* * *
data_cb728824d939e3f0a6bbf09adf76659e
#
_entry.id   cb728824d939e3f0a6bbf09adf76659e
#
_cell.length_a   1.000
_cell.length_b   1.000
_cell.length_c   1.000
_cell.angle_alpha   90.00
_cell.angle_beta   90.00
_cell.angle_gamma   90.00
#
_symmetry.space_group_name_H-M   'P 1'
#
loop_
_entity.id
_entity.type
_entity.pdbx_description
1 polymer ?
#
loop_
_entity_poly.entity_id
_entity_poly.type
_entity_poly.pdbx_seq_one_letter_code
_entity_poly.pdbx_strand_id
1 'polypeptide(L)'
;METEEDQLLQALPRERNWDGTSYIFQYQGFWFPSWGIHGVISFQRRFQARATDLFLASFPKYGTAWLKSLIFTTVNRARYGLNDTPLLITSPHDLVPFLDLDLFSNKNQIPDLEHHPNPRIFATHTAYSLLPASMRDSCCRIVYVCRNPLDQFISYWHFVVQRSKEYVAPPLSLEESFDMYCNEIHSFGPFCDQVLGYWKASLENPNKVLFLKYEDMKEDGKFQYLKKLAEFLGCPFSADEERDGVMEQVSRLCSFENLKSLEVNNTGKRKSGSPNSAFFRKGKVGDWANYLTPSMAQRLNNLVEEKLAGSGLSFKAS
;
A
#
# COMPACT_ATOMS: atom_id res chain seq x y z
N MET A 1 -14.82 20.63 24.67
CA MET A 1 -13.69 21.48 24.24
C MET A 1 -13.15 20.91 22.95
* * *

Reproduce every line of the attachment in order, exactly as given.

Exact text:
data_cb728824d939e3f0a6bbf09adf76659e
#
_entry.id   cb728824d939e3f0a6bbf09adf76659e
#
_cell.length_a   1.000
_cell.length_b   1.000
_cell.length_c   1.000
_cell.angle_alpha   90.00
_cell.angle_beta   90.00
_cell.angle_gamma   90.00
#
_symmetry.space_group_name_H-M   'P 1'
#
loop_
_entity.id
_entity.type
_entity.pdbx_description
1 polymer ?
#
loop_
_entity_poly.entity_id
_entity_poly.type
_entity_poly.pdbx_seq_one_letter_code
_entity_poly.pdbx_strand_id
1 'polypeptide(L)'
;METEEDQLLQALPRERNWDGTSYIFQYQGFWFPSWGIHGVISFQRRFQARATDLFLASFPKYGTAWLKSLIFTTVNRARYGLNDTPLLITSPHDLVPFLDLDLFSNKNQIPDLEHHPNPRIFATHTAYSLLPASMRDSCCRIVYVCRNPLDQFISYWHFVVQRSKEYVAPPLSLEESFDMYCNEIHSFGPFCDQVLGYWKASLENPNKVLFLKYEDMKEDGKFQYLKKLAEFLGCPFSADEERDGVMEQVSRLCSFENLKSLEVNNTGKRKSGSPNSAFFRKGKVGDWANYLTPSMAQRLNNLVEEKLAGSGLSFKAS
;
A
#
# COMPACT_ATOMS: atom_id res chain seq x y z
N MET A 1 -14.82 20.63 24.67
CA MET A 1 -13.69 21.48 24.24
C MET A 1 -13.15 20.91 22.95